Any reported band is important, as waterfowl hunters know very well. The odds of a reported songbird band are about the same as winning the lottery, so all recoveries, even of a dead bird, are very much appreciated!
Certificate of Appreciation

Tuesday, June 10, 2008


Today I had my first actual conversation with distant relative Jackie, who is herself visiting not-quite-as-distant relatives near Burlington, Wisconsin. We both noted the fragility of our meeting plans, with the recent inundation of the southern part of the state. We're both keeping fingers crossed that the weather breaks enough that travel is not too crazy. We shall see. If everyone does get together, it's going to be great fun (at least as much as a Niles can ever have...)! I'm taking pictures off my walls as we speak; gotta show 'em off!

Friday, June 06, 2008

A tinge of envy

A co-worker of mine will be participating in a cross-country bike race as part of this team. I wish them and their fellow racers all sorts of good luck. Please donate if you can!

Someday I hope to do a cross-country "pilgrimage" of some sort, although my currently preferred mode is walking on rail-trails. Someday, if health allows...

Enjoy the weekend, everyone!

Wednesday, June 04, 2008

Dichotomous Key

OK, folks, even duller entry than usual today, so if you're not into a somewhat scientific look at some bird photos:
Immature male Orchard Oriole
Female Orchard Oriole

The species of the top bird was called into question by one of Minnesota's better birders. This led me to also question the ID of the second bird shown. I confirmed my field judgment with the help of two books:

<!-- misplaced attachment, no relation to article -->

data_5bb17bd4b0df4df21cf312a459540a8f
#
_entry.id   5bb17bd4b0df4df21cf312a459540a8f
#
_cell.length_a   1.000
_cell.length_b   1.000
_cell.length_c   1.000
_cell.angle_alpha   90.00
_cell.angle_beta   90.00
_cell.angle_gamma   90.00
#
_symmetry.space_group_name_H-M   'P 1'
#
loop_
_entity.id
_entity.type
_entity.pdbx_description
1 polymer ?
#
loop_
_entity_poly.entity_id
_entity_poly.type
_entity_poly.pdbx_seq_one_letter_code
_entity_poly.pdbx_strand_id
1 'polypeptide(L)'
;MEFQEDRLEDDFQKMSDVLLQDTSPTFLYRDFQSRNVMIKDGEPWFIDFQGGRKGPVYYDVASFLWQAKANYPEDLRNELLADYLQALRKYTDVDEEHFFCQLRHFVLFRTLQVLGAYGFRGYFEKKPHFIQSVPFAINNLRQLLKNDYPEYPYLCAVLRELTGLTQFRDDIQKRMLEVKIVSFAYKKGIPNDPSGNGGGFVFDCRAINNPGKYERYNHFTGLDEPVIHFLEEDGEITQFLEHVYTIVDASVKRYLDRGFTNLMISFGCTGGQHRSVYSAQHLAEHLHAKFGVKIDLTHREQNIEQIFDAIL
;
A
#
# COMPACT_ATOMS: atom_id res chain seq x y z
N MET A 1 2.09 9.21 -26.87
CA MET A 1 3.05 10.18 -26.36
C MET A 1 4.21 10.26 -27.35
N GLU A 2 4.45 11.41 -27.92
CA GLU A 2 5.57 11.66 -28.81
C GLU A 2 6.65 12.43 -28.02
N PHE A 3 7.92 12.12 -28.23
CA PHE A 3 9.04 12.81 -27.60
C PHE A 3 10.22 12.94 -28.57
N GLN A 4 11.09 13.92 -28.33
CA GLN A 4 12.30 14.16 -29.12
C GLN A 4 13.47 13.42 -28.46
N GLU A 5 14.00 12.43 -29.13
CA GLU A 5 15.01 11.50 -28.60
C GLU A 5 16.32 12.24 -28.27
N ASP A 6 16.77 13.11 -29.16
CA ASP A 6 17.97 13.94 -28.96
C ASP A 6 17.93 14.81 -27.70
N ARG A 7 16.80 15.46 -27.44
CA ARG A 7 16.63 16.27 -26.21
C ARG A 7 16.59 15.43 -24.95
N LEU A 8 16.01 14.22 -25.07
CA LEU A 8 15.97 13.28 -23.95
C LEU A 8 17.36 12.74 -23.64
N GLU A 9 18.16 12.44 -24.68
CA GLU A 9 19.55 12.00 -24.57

"A Manual for the Identification of the Birds of Minnesota and Neighboring States" by T.S. Roberts
"Identification Guide to North American Birds, Volume I" by Peter Pyle

The first book contains a dichotomous key for all the various species. This is a fancy way of saying that you choose either answer A or answer B to a series of questions until you get to the final answer. Pretty neat if you can follow along! To go though the full set of questions for the first photo (yes you can tell all the answers from the picture):

1. Whole head, throat and upper breast bright yellow (YES) or not (NO)?

The NO eliminates adult male Yellow-headed Blackbird
2. Body below dark chestnut (YES) or not (NO)?
The NO eliminates adult male Orchard Oriole
3. Underparts, including throat and breast, wholly black, brown or slate (YES) or not (NO)?
The NO eliminates a whole host of blackbirds
4. Throat bright yellow, pale yellow or buffy (YES) or not (NO)?
The NO eliminates Meadowlarks and a number of female blackbirds and orioles (we will revisit this item shortly)
5. Entire head and throat pure black (YES) or not (NO)?